'Choose or Die' Review: A Mostly Watchable 'Bandersnatch' Copy
This Netflix horror featuring a cursed video game has enough going for it to keep you playing on.
Jennifer BissetFormer Senior Editor / Culture
Jennifer Bisset was a senior editor for CNET. She covered film and TV news and reviews. The movie that inspired her to want a career in film is Lost in Translation. She won Best New Journalist in 2019 at the Australian IT Journalism Awards.
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Best New Journalist 2019 Australian IT Journalism Awards
The Bandersnatch comparisons come up immediately with this digestible
horror thriller centered on a cursed video game.
Choose or Die asks its protagonists to select between two dangerous options in the real world, neither more appealing than the other. But in this noninteractive movie, we aren't the ones clicking our remotes and choosing our own adventure.
Kayla and Isaac are the unfortunate gamers who dust off CURS>R, an old video game from the '80s (did they learn nothing from Jumanji?). The game torments them with a series of deadly levels, putting their families on the line and incorporating people and objects in their immediate vicinity.
These kinds of bloody games have played out on screen before -- 2016's Nerve had its young contestants play a risky version of Truth or Dare for cash. Choose or Die goes down a more supernatural route, and its protagonists aren't necessarily tempted by the money. They both want something different, and that's what makes Choose or Die slightly more refreshing.
Asa Butterfield provides charming comic relief as games programmer Isaac, who's clearly in love with Iola Evans' Kayla. He brings just enough Sex Education awkwardness to make lines such as "It's a date" earn a sigh with a smile.
Kayla is the main focus of the movie, a keyboard refurbisher by day, a cleaner by night. Her mother is out of action, grieving a lost child: Kayla's younger brother, whose death briefly gives Kayla an emotional hurdle to jump during the Choose or Die game.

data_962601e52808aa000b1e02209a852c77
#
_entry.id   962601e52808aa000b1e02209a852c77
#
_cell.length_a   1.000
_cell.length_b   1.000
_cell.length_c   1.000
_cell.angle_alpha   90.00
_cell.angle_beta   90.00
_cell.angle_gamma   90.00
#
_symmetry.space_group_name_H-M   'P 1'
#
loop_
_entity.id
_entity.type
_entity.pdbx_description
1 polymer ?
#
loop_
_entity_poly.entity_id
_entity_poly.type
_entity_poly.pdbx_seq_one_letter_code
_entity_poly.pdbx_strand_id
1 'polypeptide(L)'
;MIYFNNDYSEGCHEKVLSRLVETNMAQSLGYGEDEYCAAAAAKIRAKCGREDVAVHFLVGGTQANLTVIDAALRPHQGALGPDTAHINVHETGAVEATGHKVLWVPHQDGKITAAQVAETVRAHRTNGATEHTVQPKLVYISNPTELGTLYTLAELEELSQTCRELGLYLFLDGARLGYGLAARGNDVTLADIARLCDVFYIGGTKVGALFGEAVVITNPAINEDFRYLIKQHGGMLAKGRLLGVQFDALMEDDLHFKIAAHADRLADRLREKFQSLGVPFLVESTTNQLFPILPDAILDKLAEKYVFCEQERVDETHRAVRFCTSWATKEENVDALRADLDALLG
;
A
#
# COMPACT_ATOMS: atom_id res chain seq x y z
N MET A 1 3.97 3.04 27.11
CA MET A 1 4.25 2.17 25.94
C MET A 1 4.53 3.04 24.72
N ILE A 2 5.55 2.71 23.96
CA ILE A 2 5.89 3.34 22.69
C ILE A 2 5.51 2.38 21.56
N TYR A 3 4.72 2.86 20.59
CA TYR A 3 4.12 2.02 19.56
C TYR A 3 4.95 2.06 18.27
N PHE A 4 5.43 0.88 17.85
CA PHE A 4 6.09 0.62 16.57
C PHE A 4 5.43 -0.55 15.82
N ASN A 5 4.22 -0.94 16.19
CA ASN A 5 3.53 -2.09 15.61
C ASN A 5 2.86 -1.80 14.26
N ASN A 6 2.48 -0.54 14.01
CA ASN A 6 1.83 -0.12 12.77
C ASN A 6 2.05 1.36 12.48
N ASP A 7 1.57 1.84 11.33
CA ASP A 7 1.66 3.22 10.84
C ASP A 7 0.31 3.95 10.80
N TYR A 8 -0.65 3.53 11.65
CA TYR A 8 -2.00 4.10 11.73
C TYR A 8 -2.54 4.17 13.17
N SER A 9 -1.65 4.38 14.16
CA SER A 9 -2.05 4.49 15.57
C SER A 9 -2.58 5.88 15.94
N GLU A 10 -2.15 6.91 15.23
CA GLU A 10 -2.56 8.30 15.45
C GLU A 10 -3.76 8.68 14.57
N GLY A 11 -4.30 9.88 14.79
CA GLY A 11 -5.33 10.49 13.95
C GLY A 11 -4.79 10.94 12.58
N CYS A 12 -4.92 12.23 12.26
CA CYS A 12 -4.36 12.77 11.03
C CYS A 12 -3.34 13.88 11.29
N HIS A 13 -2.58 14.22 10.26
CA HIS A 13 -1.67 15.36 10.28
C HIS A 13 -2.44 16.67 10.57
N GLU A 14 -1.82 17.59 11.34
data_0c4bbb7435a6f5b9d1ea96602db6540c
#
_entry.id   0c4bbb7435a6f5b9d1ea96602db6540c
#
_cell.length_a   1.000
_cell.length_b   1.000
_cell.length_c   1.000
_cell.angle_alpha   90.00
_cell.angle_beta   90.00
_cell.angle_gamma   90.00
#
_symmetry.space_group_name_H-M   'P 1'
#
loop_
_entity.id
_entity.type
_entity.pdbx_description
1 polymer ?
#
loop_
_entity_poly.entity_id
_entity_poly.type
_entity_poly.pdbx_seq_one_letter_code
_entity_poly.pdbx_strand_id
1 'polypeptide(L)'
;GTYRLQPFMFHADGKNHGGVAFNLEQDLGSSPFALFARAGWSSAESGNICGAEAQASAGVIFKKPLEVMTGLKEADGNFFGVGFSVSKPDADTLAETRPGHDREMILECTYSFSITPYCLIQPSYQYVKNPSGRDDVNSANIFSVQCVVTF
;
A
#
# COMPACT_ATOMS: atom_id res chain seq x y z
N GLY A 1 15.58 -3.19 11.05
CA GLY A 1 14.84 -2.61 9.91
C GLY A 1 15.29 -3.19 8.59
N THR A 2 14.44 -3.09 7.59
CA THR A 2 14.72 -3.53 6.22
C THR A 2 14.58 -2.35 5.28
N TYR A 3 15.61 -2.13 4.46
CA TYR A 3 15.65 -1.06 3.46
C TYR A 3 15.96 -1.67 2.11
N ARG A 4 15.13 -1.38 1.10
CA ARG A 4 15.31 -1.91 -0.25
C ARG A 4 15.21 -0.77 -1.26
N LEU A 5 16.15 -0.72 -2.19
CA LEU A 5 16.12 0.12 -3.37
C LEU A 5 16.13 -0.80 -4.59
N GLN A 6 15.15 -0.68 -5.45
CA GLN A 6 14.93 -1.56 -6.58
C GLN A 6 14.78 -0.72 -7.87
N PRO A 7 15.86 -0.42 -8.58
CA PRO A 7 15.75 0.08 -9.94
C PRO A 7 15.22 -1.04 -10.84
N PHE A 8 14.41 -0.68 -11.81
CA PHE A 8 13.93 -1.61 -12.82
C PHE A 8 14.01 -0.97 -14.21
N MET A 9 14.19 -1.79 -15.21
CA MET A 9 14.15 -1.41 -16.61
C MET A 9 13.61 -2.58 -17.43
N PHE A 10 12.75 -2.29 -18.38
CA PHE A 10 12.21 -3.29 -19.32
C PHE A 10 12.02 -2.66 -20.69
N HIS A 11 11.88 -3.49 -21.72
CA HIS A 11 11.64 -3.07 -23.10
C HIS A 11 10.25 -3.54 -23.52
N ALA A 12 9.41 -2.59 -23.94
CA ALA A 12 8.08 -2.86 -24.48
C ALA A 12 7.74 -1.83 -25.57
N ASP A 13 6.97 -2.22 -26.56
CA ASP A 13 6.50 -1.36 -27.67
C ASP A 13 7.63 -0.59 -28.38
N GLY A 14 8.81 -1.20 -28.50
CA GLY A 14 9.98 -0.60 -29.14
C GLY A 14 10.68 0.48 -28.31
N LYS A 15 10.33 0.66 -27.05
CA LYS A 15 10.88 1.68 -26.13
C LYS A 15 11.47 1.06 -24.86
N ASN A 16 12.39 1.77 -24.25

We follow Kayla and Isaac down a straightforward rabbit hole mystery, until about two-thirds of the way in, where you'll find the majority of the movie's squeamish moments. A woman forced to eat glass is one example earlier on. It's wince-worthy, but Choose or Die never gets gory, which might suit a wider range of tastes.
The main point-scorer for Choose or Die are its '80s references and retro video game nostalgia. Isaac listens to Fad Gadget on his walkman and lives in a gaming shack, surrounded by shelves of cartridges and secondhand consoles. Yes, he was asking for a video game to curse him.
Choose or Die's final destination doesn't necessarily make any sense, bringing in supernatural elements and a strange message about life being the real curse. Still, the flick features tense, gripping moments, and the video game concept never fails to be an addictive, entertaining draw.
A straightforward horror mystery with a few tricks up its sleeve, Choose or Die's nostalgia factor and charming leads will ensure you make it to the unnerving end.
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